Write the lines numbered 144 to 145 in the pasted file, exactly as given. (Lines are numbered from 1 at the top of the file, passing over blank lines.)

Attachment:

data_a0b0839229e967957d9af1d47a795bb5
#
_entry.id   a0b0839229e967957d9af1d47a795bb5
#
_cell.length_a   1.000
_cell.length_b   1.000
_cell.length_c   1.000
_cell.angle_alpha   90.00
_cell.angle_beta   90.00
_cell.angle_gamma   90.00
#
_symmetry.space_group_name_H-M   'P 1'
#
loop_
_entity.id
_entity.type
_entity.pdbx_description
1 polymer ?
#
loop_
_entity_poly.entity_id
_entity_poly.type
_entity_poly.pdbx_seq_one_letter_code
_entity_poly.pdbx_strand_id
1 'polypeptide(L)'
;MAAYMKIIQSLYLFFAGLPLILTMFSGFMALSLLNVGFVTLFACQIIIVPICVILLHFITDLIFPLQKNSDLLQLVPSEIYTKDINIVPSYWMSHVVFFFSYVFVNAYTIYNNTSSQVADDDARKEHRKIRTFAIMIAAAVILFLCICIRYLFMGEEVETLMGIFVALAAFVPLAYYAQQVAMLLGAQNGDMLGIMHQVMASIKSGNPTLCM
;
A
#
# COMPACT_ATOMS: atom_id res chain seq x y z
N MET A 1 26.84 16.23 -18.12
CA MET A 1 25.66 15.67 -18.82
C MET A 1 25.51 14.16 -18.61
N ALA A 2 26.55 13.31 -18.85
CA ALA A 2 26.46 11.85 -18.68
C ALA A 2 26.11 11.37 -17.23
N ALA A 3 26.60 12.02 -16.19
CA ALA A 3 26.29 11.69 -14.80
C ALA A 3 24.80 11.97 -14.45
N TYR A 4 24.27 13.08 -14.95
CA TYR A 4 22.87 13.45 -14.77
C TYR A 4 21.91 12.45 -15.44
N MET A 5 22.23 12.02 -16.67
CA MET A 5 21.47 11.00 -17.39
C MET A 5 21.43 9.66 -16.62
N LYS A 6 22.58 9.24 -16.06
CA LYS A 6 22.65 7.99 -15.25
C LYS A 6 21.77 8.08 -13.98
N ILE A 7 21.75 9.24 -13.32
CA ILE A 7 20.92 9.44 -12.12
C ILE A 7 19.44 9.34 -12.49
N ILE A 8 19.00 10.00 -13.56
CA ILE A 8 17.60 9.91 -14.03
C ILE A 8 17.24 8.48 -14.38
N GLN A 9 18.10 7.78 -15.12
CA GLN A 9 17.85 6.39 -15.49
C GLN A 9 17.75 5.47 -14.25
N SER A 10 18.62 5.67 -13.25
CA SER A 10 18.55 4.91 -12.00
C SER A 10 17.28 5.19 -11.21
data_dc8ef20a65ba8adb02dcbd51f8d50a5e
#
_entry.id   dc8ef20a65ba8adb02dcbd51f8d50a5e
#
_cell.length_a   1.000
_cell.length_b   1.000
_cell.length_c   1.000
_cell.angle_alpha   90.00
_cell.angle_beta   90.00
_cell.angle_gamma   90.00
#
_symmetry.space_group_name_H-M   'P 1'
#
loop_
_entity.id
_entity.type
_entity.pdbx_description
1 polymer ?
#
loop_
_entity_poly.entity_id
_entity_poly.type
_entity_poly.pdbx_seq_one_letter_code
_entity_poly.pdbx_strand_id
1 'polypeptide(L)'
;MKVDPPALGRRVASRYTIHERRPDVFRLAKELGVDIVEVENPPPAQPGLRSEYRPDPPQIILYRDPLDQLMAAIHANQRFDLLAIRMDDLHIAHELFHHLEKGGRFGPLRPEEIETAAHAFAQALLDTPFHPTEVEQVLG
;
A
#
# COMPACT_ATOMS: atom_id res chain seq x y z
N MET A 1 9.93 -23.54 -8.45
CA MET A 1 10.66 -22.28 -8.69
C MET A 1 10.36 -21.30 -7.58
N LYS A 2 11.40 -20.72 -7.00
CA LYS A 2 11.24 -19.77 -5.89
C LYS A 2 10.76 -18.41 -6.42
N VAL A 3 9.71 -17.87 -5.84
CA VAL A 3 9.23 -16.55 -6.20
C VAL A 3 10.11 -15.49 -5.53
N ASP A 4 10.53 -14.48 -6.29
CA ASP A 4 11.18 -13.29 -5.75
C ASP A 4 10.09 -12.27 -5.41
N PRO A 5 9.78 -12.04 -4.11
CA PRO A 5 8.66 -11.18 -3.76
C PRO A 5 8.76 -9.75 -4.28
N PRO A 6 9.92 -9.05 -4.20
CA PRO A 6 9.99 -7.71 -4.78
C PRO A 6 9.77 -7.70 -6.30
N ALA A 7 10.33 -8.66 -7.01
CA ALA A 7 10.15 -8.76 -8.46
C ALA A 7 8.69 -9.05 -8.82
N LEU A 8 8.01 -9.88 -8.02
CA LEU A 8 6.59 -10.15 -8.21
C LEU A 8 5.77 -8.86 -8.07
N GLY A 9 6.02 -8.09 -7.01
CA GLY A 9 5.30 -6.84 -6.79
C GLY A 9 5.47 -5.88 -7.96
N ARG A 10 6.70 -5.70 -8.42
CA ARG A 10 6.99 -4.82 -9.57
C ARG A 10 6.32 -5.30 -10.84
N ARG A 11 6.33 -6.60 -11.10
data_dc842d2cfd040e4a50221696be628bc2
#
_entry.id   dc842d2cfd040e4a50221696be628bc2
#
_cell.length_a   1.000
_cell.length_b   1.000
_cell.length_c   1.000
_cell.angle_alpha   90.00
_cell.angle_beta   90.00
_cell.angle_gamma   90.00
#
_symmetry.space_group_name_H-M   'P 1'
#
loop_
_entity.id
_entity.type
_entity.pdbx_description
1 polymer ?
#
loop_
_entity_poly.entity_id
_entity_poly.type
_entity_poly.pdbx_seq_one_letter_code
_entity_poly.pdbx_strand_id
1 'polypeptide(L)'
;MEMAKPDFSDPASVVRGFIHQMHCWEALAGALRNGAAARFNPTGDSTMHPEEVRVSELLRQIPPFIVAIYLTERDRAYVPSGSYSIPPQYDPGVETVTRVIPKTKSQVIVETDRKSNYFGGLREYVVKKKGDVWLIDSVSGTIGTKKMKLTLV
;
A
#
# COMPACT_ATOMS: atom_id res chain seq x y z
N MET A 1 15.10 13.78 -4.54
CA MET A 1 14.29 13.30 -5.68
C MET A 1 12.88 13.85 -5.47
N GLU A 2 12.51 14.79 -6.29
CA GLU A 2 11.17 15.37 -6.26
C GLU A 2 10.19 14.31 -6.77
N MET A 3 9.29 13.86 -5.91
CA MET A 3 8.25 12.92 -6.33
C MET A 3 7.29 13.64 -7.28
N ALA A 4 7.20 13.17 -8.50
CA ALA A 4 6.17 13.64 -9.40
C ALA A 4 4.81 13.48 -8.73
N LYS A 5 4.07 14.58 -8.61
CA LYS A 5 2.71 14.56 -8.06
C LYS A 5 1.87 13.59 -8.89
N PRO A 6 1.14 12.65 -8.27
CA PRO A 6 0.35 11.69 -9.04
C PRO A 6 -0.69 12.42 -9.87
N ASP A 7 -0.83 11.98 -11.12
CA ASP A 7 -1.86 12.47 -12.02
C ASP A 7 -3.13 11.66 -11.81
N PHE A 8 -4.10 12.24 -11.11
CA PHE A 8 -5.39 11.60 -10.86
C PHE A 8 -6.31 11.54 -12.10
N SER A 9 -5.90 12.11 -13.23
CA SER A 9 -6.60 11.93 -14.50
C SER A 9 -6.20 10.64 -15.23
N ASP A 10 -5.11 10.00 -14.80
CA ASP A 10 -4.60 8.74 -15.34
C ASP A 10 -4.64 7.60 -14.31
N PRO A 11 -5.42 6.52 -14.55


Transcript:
_entity_poly.pdbx_seq_one_letter_code
_entity_poly.pdbx_strand_id